Gay blood: Ban by Edwin Poots 'infected by apparent bias'
A former health minister's ban on the donation of blood from gay men in Northern Ireland was "infected by apparent bias", a court has ruled.
A judge also backed claims from lawyers for a gay man that Edwin Poots' stance was influenced by Christian beliefs.
The High Court ruling strengthens a previous finding in October 2013 that the ban was irrational.
Mr Poots, who is to appeal that ruling, was replaced as Stormont's health minister last year.
The gay blood ban, put in place during the 1980s AIDS threat, was lifted in England, Scotland and Wales in November 2011.
It was replaced by new rules which allow donations from gay men who had not had sexual contact with another man for more than a year.
But Mr Poots maintained the prohibition in Northern Ireland on the basis of ensuring public safety.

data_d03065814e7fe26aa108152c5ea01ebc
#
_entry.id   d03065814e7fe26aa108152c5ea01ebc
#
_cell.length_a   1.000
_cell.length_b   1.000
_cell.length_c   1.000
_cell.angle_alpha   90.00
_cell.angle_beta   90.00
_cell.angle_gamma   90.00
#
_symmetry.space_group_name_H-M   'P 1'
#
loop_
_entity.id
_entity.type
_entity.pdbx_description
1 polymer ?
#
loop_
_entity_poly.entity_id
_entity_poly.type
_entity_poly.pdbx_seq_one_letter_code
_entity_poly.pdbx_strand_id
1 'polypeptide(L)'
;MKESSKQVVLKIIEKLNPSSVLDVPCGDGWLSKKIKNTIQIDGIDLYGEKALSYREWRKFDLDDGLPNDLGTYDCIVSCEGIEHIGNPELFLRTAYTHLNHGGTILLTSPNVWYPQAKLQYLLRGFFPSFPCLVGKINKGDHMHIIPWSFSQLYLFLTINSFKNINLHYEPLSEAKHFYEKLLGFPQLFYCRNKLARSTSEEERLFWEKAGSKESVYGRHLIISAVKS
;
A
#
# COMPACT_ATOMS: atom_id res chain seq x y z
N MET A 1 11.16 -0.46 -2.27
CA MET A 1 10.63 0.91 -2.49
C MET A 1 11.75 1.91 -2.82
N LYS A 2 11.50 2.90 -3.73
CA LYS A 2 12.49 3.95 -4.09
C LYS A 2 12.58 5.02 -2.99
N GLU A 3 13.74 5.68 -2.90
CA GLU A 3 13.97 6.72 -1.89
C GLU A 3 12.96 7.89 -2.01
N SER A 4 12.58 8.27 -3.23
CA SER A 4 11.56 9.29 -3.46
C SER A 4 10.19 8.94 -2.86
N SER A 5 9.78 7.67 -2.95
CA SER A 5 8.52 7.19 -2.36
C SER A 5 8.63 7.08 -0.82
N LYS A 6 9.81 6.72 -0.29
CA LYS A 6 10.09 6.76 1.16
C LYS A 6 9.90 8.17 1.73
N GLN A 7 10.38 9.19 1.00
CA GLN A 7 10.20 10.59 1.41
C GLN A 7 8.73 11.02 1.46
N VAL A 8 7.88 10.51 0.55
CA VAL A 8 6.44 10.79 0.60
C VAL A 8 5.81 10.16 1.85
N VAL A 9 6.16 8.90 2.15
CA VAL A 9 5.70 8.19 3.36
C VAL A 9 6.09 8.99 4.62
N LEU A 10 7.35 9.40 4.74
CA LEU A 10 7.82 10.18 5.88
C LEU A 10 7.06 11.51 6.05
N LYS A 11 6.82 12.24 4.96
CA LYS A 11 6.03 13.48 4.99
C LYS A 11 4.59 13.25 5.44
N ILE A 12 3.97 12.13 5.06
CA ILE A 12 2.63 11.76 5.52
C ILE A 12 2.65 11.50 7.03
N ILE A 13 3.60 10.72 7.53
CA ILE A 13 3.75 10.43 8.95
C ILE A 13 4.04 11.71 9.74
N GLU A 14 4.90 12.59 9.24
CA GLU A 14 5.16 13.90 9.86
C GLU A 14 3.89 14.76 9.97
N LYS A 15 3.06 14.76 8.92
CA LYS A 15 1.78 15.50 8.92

The minister has consistently rejected claims that his position may have been influenced by religious views.
But lawyers for the gay man who brought the challenge, introduced remarks made by Mr Poots in the Northern Ireland Assembly.
The DUP MLA was recorded as saying: "There is a continual battering of Christian principles, and I have to say this - shame on the courts, for going down the route of constantly attacking Christian principles, Christian ethics and Christian morals, on which this society was based and which have given us a very good foundation."
The judge cited a news article from 2001 in which Mr Poots spoke of the rights of those receiving donations to be told they were getting "clean blood" uncontaminated by the HIV virus.
He added: "The minister's very troubling lack of candour and his attempt to conceal the fact that he had made a decision are plainly circumstances that are material to whether a fair-minded and informed observer would conclude that there was a real possibility of bias."